I hear a lot of things about preaching. Not all of them are positive. People can’t concentrate as long as they used to. People don’t like long sermons. The church needs to move to “talks” in order to be contemporary and relevant. The religious monological tirade is a thing of the past. And on it goes.
It’s almost amusing how people so quickly default to shrinking and changing the sermon when things aren’t going so well. But if you have the privilege of seeing more than one local church context you will quickly realise that the “diet sermonette” approach is not the only option. Why is it that so many of the thriving churches have 40-minute sermons, or even longer in some cases? Why is it that some churches that make preaching a central feature of church life are packed to the rafters with the generation that can no longer concentrate or tolerate sermons?
I think that throwing out the sermon because it isn’t working in a particular context is short-sighted. It’s like saying my ten year old car is struggling to make the 50 mile commute to work every day, so I’ll replace it with a skateboard. Skateboards are more contemporary, and big old fume generating machines are so old fashioned. I’m not making an ecological statement here, but some forms of transport aren’t up to the burden placed on them. The old car and the new skateboard are not up to the task. So the solution is probably going to be a better car. Old monologues that feel like tirades and pithy little “talks” are not up to the task when it comes to all the weight placed on preached. The solution is not something new, it’s something renewed. If the preaching isn’t good enough, improve the preaching, don’t just terminate the sermon slot.
I’m passionate about good preaching, and saddened by the short-sightedness of so many that feel preaching should be disposed of, even in the absence of a suitable alternative. I’ve said it before, and will say it again. This generation is hungry for good preaching. That is, preaching that effectively and accurately and provocatively and relevantly and engagingly and vulnerably and spiritually conveys the teaching of God’s Word. Remember, we are talking about Biblical Preaching . . . so the material we’re using is the very best there is, it is God’s Word. Now the burden is on us to somehow do justice to God’s Word in how we preach it!
8 thoughts on “Passionate About Good Preaching”
Enjoyed your preaching at Counties conference – interested you didn’t use powerpoint.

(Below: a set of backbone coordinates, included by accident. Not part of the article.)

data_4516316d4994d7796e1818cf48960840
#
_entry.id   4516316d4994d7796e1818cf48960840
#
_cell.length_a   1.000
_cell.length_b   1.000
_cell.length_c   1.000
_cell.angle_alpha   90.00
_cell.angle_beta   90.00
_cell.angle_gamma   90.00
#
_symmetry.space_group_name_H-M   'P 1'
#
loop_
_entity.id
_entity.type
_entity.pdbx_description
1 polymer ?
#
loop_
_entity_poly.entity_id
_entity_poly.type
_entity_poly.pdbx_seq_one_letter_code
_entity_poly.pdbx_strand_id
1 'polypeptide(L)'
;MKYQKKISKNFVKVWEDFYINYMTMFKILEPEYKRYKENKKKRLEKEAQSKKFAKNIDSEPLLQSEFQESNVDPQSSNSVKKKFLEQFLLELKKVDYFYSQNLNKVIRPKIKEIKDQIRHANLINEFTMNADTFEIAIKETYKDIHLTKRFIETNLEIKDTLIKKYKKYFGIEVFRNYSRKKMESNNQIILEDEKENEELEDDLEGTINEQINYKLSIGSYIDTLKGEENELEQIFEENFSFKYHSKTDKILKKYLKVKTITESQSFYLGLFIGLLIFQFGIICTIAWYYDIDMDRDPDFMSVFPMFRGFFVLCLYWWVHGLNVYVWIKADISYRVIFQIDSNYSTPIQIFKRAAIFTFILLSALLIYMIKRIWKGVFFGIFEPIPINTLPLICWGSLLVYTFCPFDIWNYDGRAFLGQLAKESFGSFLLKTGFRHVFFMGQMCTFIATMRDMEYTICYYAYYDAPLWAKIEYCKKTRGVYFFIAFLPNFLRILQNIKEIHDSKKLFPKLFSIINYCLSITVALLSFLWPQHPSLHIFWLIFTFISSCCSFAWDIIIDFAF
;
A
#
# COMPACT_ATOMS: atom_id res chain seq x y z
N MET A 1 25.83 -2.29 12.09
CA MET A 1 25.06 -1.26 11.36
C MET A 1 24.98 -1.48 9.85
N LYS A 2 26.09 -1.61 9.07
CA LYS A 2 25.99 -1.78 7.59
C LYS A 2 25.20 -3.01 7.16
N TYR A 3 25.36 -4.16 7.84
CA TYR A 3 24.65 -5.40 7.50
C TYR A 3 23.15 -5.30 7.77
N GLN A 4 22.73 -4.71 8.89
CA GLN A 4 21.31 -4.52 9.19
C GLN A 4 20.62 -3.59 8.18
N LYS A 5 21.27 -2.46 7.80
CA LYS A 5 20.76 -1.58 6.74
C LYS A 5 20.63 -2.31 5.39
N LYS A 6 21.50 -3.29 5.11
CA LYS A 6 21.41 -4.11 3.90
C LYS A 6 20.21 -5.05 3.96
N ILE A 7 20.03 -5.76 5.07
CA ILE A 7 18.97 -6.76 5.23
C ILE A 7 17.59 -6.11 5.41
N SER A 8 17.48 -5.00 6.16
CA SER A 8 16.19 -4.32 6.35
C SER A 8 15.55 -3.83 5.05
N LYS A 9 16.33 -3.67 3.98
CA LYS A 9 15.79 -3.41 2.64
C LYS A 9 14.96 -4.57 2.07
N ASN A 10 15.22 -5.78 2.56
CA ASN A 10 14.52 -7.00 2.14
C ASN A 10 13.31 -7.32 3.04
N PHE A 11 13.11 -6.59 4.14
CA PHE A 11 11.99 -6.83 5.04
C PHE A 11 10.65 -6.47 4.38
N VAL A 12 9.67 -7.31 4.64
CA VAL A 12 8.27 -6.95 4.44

Would be interested to know what you think powerpoint adds/detracts from preaching?
Counties (Hertfordshire & Bedfordshire)
Hi Will, thanks for this. It was a joy to be with the Counties folks this weekend – what a great group of servants! I tend not to use powerpoint when preaching (but often do when teaching in a classroom setting). I think if it is done extremely well, then it adds a bit. Usually powerpoint is done poorly and detracts a lot. Here are a couple of posts I’ve written about powerpoint in case you want to chase it a bit:
“This generation is hungry for good preaching. That is, preaching that effectively and accurately and provocatively and relevantly and engagingly and vulnerably and spiritually conveys the teaching of God’s Word. Remember, we are talking about Biblical Preaching . . . so the material we’re using is the very best there is, it is God’s Word. Now the burden is on us to somehow do justice to God’s Word in how we preach it!
-awesome summary! Amen, brother!
This generation is hungry for good preaching.
I have heard many sermon preached in my lifetime and I have preached many sermons, that statement above is absolutely TRUE!
This so succinctly addresses the entire matter and the need to preach biblically today,
“This generation is hungry for good preaching. That is, preaching that effectively and accurately and provocatively and relevantly and engagingly and vulnerably and spiritually conveys the teaching of God’s Word.”
Thanks for posting this.
Peter, thanks for this. Our people are hungry for good preaching.
The folks who want 10-15 minute sermons limit the opportunity for those who want more substantial sermons. I’m not sure how to handle them.
Just a couple of thoughts that may be completely inappropriate in your case, Kevin . . .
1. Sometimes people who fight for short sermons have never tasted decent longer sermons. A captivating thirty minutes feels like five. A tedious 15 minutes feels like 60.
2. Sometimes people who fight for short sermons have been duped by apparently trustworthy “evidence” that contemporary listeners cannot concentrate beyond some arbitrary shorter figure. The truth goes in both directions – namely that people are concentrating longer than ever before in movie-length, but actually people could never concentrate as long as 15 minutes even in the past . . . the preacher has to continually re-engage the listener to effectively hold them for longer than 3-5 minutes.
3. Sometimes people who fight for short sermons simply have no hunger for God’s Word which tends to indicate a deep issue in their own lives (not always and don’t misapply this suggestion!) I wonder how many churches are being controlled by influencers who aren’t even in a personal relationship with Christ?
4. Sometimes we simply have to sensitively and gently do the right thing for the church and accept, with sadness, that some will choose another church that will do things their way.
5. Often we find people who are strongly opinionated about something are actually not understood, but by directly and gently asking about their thoughts we can discover what is really the issue.
Just a few quick thoughts . . .
Great thoughts on the necessity of solid expositional preaching!